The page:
One of my favorite art techniques is pointillism in which small dots are painted to collectively form an image. If you stand really close to a pointillism painting, you will see is an assortment of seemingly random dots. However, as you slowly step back, an image starts to reveal itself. The dots didn’t change; the perspective changed.
In the reframing portion of the True Colors presentation, we present how we see ourselves versus how others may see us using each of the four colors as examples. This is an exercise in perspective meant to exemplify the benefits of acknowledging and appreciating the joys, strengths, needs and values of others and ourselves. In order to do that, it requires us to step back and take a look at something or someone from a different viewpoint to get a better perspective. Although an individual dot plays an important role in a pointillism painting, it is the perspective when all of the dots are viewed collectively that reveals the beauty of the image.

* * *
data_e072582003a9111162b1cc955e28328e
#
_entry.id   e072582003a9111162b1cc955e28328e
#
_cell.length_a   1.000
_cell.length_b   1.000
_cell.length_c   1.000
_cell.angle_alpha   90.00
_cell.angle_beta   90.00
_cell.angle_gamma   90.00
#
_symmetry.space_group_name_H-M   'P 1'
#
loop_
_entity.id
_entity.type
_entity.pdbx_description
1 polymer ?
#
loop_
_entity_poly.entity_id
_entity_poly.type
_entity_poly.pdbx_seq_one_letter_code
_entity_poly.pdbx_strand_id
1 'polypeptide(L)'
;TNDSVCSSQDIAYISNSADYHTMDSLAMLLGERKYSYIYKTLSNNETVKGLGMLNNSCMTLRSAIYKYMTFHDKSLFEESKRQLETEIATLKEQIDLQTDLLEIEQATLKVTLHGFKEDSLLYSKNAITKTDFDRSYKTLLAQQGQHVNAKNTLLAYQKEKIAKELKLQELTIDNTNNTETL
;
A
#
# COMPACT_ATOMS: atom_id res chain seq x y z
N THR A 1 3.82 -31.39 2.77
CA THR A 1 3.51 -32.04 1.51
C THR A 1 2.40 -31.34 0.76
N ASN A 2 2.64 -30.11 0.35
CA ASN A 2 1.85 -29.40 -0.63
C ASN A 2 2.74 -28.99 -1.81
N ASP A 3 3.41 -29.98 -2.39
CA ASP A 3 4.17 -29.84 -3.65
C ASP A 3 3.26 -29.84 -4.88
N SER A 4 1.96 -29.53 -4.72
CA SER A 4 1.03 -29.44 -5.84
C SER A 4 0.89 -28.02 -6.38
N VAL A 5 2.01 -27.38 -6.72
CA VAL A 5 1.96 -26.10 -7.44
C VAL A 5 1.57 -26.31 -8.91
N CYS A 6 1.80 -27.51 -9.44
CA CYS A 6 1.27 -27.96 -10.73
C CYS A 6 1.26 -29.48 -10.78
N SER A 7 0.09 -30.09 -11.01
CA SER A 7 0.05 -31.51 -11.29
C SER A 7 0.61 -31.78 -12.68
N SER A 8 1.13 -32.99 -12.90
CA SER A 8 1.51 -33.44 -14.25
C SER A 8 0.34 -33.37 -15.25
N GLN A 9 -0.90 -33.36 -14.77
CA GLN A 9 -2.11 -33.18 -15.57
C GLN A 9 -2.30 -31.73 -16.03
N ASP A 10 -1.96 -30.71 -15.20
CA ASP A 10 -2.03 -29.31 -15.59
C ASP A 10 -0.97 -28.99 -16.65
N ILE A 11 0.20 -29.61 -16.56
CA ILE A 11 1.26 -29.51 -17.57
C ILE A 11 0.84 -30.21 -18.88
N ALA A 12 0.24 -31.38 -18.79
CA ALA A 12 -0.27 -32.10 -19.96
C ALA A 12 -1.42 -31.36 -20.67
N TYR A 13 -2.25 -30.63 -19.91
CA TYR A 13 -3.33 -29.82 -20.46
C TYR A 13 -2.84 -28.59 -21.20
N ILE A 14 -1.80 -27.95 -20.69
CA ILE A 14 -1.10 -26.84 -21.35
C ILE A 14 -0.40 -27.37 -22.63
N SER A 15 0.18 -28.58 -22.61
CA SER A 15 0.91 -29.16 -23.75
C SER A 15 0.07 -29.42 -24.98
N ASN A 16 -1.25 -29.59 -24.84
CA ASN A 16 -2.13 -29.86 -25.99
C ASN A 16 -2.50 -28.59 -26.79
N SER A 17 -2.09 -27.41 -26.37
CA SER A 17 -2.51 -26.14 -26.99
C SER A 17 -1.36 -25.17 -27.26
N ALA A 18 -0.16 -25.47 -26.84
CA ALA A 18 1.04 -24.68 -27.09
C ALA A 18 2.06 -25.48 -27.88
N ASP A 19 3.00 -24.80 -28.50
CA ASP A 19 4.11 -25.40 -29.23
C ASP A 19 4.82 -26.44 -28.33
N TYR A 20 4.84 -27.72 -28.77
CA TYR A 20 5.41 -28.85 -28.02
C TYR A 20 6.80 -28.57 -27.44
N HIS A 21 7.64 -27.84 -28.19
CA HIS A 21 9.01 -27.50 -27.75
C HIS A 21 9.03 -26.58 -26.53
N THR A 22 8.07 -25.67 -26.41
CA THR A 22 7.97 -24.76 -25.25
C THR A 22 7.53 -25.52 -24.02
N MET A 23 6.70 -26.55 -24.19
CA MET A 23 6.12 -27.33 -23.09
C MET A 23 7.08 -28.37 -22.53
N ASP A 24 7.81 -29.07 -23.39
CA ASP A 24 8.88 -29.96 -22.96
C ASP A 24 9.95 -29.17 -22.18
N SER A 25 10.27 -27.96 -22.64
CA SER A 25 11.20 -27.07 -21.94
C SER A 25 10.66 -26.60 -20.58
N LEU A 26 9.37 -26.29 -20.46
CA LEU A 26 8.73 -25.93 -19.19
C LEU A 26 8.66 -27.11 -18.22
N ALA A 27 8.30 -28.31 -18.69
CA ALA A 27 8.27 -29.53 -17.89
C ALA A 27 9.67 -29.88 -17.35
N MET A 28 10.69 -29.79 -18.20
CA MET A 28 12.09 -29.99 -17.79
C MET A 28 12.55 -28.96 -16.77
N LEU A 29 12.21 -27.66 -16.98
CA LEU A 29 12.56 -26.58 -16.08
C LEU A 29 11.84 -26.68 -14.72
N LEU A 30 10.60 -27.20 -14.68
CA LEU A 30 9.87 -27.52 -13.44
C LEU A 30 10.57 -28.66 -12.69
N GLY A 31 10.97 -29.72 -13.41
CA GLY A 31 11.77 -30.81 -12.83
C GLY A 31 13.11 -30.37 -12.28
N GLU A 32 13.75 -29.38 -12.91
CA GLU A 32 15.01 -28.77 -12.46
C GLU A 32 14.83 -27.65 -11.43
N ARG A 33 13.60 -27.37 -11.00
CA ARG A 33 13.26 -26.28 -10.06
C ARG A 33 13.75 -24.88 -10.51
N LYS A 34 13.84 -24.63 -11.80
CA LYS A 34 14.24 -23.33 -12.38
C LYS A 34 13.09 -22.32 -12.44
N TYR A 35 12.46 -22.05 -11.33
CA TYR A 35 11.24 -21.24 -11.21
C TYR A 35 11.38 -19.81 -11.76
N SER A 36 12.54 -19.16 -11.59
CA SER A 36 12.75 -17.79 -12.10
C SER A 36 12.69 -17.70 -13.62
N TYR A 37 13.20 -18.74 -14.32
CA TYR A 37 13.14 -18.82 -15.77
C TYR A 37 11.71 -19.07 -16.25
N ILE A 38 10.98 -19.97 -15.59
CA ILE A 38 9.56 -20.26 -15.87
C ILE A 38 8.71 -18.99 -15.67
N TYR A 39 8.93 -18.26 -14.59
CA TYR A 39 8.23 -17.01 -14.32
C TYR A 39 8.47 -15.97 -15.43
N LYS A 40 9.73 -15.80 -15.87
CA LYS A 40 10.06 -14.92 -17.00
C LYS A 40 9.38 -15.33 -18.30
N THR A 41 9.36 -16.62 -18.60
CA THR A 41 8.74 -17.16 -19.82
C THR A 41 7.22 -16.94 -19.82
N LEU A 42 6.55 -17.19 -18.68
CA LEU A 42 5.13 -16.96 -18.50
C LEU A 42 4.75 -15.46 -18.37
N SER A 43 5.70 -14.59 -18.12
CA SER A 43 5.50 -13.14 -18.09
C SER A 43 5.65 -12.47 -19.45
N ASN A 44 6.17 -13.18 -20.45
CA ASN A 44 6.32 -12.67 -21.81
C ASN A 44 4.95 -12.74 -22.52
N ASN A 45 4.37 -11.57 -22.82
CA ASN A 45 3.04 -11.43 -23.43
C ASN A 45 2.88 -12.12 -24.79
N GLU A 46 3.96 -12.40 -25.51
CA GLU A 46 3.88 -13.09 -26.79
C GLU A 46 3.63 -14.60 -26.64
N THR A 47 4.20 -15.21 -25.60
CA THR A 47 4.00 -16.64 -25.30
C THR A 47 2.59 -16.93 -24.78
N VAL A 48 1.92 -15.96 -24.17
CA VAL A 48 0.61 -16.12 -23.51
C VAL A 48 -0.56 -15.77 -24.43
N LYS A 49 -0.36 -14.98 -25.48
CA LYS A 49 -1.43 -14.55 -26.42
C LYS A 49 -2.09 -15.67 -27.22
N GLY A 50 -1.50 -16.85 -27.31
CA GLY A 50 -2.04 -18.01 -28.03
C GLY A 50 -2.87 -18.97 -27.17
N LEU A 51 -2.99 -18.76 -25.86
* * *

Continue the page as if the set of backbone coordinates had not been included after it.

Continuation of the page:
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Has your color spectrum changed over the years? How?
Describe those changes to your colleagues. Remember True Colors is a tool to understanding others and ourselves. It is a common language because we talk about it and use it to articulate our perspectives to each other. Keep it going.
Any questions or comments? Please send us an email at VPSA@utsa.edu.